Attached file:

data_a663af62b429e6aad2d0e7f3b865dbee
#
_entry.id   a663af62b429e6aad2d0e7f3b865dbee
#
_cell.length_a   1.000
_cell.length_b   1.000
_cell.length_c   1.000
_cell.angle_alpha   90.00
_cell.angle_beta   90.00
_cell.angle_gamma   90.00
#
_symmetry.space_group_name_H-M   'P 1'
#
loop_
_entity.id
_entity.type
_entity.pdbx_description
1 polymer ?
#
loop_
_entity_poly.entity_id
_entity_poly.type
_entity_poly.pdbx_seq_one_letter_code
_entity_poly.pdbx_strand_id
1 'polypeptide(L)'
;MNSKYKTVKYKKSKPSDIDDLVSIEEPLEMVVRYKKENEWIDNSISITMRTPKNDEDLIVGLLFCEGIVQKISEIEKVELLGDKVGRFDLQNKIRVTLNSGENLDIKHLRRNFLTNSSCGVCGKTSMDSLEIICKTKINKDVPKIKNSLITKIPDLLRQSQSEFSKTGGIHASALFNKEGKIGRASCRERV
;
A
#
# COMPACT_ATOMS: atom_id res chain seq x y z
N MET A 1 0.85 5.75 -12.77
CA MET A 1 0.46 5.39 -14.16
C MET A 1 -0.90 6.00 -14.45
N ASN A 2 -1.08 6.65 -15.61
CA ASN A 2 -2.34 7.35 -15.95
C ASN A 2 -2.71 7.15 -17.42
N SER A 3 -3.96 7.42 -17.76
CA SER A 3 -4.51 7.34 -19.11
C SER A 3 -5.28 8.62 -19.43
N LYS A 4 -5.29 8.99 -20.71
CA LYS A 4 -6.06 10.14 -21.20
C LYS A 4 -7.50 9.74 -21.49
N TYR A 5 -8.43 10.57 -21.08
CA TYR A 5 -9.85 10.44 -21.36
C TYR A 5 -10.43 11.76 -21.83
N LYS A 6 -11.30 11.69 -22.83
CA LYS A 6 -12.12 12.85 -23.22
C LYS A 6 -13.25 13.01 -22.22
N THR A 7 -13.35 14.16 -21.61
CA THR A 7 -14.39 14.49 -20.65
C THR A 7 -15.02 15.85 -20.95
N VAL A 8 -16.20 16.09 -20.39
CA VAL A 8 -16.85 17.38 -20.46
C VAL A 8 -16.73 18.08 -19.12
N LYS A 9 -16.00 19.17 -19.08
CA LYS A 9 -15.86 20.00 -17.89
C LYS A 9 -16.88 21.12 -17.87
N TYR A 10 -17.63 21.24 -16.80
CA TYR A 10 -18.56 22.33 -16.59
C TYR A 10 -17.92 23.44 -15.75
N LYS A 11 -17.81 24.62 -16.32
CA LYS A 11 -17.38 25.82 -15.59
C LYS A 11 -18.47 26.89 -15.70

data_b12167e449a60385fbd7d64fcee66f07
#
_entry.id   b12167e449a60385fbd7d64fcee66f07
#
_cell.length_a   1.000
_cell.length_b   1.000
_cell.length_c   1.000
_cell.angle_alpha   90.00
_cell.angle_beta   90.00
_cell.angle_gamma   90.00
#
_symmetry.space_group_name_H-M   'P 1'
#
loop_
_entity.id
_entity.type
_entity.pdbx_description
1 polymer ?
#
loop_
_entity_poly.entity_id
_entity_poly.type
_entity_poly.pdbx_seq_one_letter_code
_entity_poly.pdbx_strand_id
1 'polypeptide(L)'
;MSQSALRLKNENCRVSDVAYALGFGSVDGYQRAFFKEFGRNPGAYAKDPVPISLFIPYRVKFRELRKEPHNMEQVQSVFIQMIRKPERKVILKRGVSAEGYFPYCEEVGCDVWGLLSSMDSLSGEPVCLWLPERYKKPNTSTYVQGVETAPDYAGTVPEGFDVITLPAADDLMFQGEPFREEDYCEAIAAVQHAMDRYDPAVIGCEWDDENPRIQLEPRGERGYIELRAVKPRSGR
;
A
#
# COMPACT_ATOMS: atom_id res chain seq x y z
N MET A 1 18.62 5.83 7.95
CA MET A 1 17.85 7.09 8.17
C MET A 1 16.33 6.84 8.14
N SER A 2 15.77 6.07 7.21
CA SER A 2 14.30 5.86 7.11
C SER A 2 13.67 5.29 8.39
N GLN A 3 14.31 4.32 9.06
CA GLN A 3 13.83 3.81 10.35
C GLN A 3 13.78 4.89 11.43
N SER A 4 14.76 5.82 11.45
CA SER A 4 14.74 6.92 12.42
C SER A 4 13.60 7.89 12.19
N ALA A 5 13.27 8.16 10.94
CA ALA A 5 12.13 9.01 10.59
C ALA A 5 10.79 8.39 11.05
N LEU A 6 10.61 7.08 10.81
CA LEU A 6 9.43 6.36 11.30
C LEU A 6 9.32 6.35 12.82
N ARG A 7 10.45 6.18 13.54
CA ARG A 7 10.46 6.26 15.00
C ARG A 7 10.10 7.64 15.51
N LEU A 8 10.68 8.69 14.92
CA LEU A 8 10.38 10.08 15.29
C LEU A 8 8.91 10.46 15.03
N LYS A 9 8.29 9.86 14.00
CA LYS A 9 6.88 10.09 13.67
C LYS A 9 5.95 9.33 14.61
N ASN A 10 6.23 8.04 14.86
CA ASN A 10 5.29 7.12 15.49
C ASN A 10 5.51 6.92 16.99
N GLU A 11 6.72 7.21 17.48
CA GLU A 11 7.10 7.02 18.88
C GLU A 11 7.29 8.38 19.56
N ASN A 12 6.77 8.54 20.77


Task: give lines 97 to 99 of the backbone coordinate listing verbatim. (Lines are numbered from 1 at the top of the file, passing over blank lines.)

N SER A 2 15.77 6.07 7.21
CA SER A 2 14.30 5.86 7.11
C SER A 2 13.67 5.29 8.39